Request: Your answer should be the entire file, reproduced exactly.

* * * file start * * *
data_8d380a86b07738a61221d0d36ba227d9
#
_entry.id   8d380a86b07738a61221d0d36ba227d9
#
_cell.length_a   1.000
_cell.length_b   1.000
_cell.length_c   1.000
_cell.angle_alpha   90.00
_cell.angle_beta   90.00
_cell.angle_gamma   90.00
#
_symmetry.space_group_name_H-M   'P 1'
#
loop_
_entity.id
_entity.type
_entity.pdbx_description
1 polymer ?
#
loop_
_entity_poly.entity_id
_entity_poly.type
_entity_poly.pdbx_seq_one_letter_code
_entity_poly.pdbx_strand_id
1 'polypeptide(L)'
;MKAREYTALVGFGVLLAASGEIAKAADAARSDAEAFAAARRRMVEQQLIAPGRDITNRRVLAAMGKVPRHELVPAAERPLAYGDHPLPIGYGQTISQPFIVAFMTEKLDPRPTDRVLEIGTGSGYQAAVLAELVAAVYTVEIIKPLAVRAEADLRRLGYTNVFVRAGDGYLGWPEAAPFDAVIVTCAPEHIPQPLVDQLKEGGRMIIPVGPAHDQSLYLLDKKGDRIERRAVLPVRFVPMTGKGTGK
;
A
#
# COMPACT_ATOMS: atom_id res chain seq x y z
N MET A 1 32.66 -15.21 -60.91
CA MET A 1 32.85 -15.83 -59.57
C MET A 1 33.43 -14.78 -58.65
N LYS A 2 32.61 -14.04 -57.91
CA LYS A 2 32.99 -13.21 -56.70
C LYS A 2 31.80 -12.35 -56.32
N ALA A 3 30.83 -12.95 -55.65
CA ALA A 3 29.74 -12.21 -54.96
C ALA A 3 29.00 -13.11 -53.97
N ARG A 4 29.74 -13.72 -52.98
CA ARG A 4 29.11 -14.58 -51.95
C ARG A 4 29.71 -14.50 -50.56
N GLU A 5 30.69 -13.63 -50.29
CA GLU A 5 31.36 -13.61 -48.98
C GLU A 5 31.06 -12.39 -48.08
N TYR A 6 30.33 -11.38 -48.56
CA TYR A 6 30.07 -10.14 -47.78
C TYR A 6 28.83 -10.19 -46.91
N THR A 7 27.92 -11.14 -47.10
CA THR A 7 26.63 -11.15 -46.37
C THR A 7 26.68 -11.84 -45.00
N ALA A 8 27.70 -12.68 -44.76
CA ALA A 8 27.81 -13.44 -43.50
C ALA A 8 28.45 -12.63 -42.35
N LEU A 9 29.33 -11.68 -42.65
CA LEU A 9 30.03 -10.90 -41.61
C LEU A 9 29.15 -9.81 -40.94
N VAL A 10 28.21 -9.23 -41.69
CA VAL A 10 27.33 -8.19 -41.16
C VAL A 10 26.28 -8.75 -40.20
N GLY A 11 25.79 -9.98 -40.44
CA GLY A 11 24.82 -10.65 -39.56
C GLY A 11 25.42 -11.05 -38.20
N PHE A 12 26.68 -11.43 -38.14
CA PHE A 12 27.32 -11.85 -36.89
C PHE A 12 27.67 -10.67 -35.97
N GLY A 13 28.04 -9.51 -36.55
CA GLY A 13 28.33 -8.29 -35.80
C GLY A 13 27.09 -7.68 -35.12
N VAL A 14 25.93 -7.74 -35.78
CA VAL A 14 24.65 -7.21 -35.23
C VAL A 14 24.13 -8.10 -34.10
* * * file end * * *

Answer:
data_8d380a86b07738a61221d0d36ba227d9
#
_entry.id   8d380a86b07738a61221d0d36ba227d9
#
_cell.length_a   1.000
_cell.length_b   1.000
_cell.length_c   1.000
_cell.angle_alpha   90.00
_cell.angle_beta   90.00
_cell.angle_gamma   90.00
#
_symmetry.space_group_name_H-M   'P 1'
#
loop_
_entity.id
_entity.type
_entity.pdbx_description
1 polymer ?
#
loop_
_entity_poly.entity_id
_entity_poly.type
_entity_poly.pdbx_seq_one_letter_code
_entity_poly.pdbx_strand_id
1 'polypeptide(L)'
;MKAREYTALVGFGVLLAASGEIAKAADAARSDAEAFAAARRRMVEQQLIAPGRDITNRRVLAAMGKVPRHELVPAAERPLAYGDHPLPIGYGQTISQPFIVAFMTEKLDPRPTDRVLEIGTGSGYQAAVLAELVAAVYTVEIIKPLAVRAEADLRRLGYTNVFVRAGDGYLGWPEAAPFDAVIVTCAPEHIPQPLVDQLKEGGRMIIPVGPAHDQSLYLLDKKGDRIERRAVLPVRFVPMTGKGTGK
;
A
#
# COMPACT_ATOMS: atom_id res chain seq x y z
N MET A 1 32.66 -15.21 -60.91
CA MET A 1 32.85 -15.83 -59.57
C MET A 1 33.43 -14.78 -58.65
N LYS A 2 32.61 -14.04 -57.91
CA LYS A 2 32.99 -13.21 -56.70
C LYS A 2 31.80 -12.35 -56.32
N ALA A 3 30.83 -12.95 -55.65
CA ALA A 3 29.74 -12.21 -54.96
C ALA A 3 29.00 -13.11 -53.97
N ARG A 4 29.74 -13.72 -52.98
CA ARG A 4 29.11 -14.58 -51.95
C ARG A 4 29.71 -14.50 -50.56
N GLU A 5 30.69 -13.63 -50.29
CA GLU A 5 31.36 -13.61 -48.98
C GLU A 5 31.06 -12.39 -48.08
N TYR A 6 30.33 -11.38 -48.56
CA TYR A 6 30.07 -10.14 -47.78
C TYR A 6 28.83 -10.19 -46.91
N THR A 7 27.92 -11.14 -47.10
CA THR A 7 26.63 -11.15 -46.37
C THR A 7 26.68 -11.84 -45.00
N ALA A 8 27.70 -12.68 -44.76
CA ALA A 8 27.81 -13.44 -43.50
C ALA A 8 28.45 -12.63 -42.35
N LEU A 9 29.33 -11.68 -42.65
CA LEU A 9 30.03 -10.90 -41.61
C LEU A 9 29.15 -9.81 -40.94
N VAL A 10 28.21 -9.23 -41.69
CA VAL A 10 27.33 -8.19 -41.16
C VAL A 10 26.28 -8.75 -40.20
N GLY A 11 25.79 -9.98 -40.44
CA GLY A 11 24.82 -10.65 -39.56
C GLY A 11 25.42 -11.05 -38.20
N PHE A 12 26.68 -11.43 -38.14
CA PHE A 12 27.32 -11.85 -36.89
C PHE A 12 27.67 -10.67 -35.97
N GLY A 13 28.04 -9.51 -36.55
CA GLY A 13 28.33 -8.29 -35.80
C GLY A 13 27.09 -7.68 -35.12
N VAL A 14 25.93 -7.74 -35.78
CA VAL A 14 24.65 -7.21 -35.23
C VAL A 14 24.13 -8.10 -34.10